An analysis of the UK residential lettings market has revealed that there was only a 2% increase in late rental payments over the last month. The findings come from a study by property technology company Goodlord who analysed payment trends from a representative sample of 20,000 UK rental properties. More than a hundred estate agents were also surveyed on their experience of late rental payments since the outbreak of the pandemic.
The analysis of the 20,000 tenancies has shown only a small 2% increase in late payments, suggesting the vast majority of renters are so far keeping up with regular rental costs. Likewise, only a small fraction of landlords are processing rental insurance claims, indicating that they are not yet out of pocket.
Since March 11th, there has been a modest increase in late payment behaviour - 2% more properties than usual still owing rent after 7 days. This is an increase from 4% to 6%.
Likewise, claims from landlords against Rent Protection Insurance policies remain comfortably below 1% of rented properties covered. This comes in spite of updated support from Goodlord that ensures landlords can still process claims despite new rules around evictions.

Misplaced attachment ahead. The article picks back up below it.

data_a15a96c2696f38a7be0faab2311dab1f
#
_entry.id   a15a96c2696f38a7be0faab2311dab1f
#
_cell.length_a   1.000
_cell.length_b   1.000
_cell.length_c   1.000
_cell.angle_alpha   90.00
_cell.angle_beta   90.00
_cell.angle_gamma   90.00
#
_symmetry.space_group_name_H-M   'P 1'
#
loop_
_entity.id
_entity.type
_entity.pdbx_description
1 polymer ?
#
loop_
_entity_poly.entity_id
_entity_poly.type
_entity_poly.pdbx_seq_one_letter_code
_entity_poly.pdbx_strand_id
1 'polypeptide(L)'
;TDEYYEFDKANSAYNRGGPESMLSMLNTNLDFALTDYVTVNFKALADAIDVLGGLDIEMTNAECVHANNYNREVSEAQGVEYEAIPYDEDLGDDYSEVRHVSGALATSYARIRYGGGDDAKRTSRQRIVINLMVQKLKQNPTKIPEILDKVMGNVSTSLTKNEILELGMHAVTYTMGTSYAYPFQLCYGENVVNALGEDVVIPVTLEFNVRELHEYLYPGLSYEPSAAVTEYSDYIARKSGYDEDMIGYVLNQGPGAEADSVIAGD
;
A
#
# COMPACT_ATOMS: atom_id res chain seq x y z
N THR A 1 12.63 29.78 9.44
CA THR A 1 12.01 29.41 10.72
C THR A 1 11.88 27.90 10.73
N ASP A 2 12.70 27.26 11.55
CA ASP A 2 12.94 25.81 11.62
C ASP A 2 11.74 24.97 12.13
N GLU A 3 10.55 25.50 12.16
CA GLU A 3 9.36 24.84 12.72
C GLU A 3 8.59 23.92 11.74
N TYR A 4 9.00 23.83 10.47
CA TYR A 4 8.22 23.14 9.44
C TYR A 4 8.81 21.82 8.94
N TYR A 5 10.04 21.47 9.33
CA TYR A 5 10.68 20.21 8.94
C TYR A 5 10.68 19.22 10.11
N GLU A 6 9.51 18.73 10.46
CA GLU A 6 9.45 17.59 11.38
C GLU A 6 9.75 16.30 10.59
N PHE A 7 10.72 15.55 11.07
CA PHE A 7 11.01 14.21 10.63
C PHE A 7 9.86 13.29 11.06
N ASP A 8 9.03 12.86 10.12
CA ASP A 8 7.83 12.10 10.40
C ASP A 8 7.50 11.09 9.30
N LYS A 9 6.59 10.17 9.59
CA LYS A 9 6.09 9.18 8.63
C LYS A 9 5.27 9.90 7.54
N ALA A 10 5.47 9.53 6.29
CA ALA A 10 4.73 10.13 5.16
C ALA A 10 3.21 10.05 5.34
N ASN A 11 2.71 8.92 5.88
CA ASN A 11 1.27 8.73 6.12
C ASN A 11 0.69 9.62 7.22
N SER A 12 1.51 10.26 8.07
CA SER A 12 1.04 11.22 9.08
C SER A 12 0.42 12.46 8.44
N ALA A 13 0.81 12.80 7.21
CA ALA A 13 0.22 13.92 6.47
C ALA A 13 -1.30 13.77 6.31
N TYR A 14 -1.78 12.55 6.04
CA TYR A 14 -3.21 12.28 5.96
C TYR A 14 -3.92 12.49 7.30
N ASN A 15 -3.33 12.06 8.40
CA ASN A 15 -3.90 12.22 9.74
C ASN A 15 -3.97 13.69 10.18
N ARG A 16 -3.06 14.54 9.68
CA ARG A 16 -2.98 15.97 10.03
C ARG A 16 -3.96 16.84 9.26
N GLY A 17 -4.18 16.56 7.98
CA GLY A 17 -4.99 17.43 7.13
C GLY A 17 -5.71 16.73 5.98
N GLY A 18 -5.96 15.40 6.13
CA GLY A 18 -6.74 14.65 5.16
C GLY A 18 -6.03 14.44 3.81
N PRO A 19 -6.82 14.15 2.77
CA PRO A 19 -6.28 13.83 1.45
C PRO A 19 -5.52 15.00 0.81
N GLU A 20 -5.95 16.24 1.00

However, 84% of the 124 letting agents surveyed have reported confusion amongst tenants, with many not realising they remain under obligation to pay rent.
Of those surveyed, the vast majority (70%) said that they have agreed payment plans with less than 10% of tenants so far, further indicating that the financial impact of the pandemic has yet to impact the ability of most tenants to meet their rental obligations.
Forty percent of letting agents noted that the landlords they work with are being particularly supportive and are working with tenants to address rent payment plans, rent reductions, or supporting late payment plans where necessary.
Tom Mundy, COO of Goodlord, commented:
“Despite only being a month since lockdown began, the late payment figures for the rental industry are so far fairly steady. They show that the overwhelming majority of tenants are still able to meet their obligations and we believe the Government’s furlough scheme will no doubt be playing a key role in this continuity. At the same time, agents and landlords are gearing up to offer more support in the months to come. Many agents, along with their landlords, are thinking about how they can offer flexibility, support, and guidance to tenants who might start to struggle.”
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